To execute most recipes in a classic cocktail manual, you need a mixing tin, citrus and booze. Today, recipes are more complicated: Rife with foraged produce and bitters that take months to craft, they’re not exactly user-friendly. Enter Wine & Spirits’ House Mix: a collection of recipes and tips for the easy-to-replicate drinks that professional bartenders make at home.
Frankie Thaheld is the director of mixology at the San Diego-based Snake Oil Cocktail Company, a consulting firm whose clients range from the Sundance Film Festival to the Hard Rock Café in San Diego’s Gaslamp Quarter.
Thaheld recommends serving this as an aperitif to convert gin skeptics: “Gin is not everybody’s liquor, but this makes it everyone’s liquor. Their first experience is with a bad gin that tasted like mouthwash; now there are so many gins that are so fragrant and floral and have real depth.”
Frankie Thaheld’s Celery Gimlet
2 ounces of Junipero Gin
1½ ounces of celery purée (see recipe below)
¾ ounce of fresh-squeezed lime juice
¾ ounce of 50/50 simple syrup
pinch of cumin
4 sticks of fresh celery cut into half-inch pieces
¾ cup of water
Combine ingredients with ice in a mixing tin and shake hard for eight to 10 seconds. Pour through a strainer into a chilled coupe glass. Garnish with celery leaves.
For the purée: Combine celery and water in blender and pulse for 10-15 seconds, then purée on high for another 15 seconds. “You want a thick baby food consistency because you want the quality of the pulp to shine in the drink, to get the bitterness of the skin—the full flavor of the vegetable, as if you are biting into it,” Thaheld advises.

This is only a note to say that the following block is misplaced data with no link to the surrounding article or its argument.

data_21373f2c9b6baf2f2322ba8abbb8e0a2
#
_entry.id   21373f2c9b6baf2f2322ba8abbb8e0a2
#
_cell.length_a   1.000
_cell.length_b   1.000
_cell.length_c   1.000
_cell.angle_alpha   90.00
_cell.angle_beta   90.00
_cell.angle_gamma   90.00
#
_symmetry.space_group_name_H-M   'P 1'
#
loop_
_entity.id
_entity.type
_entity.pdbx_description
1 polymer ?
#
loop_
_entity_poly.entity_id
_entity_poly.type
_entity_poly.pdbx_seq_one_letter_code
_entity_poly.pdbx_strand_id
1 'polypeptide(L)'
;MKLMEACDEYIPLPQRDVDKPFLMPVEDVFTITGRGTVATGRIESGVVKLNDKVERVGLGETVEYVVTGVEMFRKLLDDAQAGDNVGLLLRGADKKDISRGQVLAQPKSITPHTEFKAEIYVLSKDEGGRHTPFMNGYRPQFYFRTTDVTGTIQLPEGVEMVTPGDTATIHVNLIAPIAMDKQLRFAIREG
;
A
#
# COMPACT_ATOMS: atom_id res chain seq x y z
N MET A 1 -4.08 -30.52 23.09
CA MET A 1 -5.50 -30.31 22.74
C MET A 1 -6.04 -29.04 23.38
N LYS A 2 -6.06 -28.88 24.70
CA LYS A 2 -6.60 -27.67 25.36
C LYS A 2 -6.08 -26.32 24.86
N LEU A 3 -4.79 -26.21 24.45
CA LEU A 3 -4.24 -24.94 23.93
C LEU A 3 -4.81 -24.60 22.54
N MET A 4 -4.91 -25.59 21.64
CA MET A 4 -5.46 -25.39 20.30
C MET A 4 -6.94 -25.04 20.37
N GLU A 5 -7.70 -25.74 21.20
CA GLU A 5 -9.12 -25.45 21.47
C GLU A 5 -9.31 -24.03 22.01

Fresh but not so fast
"Use fresh juice…but it doesn’t have to be too fresh. In fact, lime juice is almost better a few hours later. Several studies have been done on the pH of lime juice, and they show that a little oxygen helps, because lime juice is too acidic at first. The oxygen mellows it out."
When refined is right
"Use refined sugar. Turbinado and other raw sugars have too much molasses flavor for this cocktail. If I were making it with rum, that would be a different story."
A match made in the Mediterranean
"Cumin and celery are complimentary components—they’re made for each other. Celery seeds and cumin are often paired in Mediterranean and Middle Eastern food because they work so well together. Just be sure to use a light pinch of cumin—not even a half teaspoon, because it’s easy to overwhelm the drink."
Junipero at the juice bar
"Junipero, with its bitter botanicals, works with vegetal juices very well. I’ve used it with beets and carrots with success."
"You’d don’t drink great chardonnay straight out of the fridge, because you won’t taste it. Uber-chilling may be fine in a vodka martini, where you don’t want to taste anything, but not here. If something’s too cold, your palate is going to be frozen in shock and you’ll miss some of the flavors."
This cocktail recipe is a web exclusive.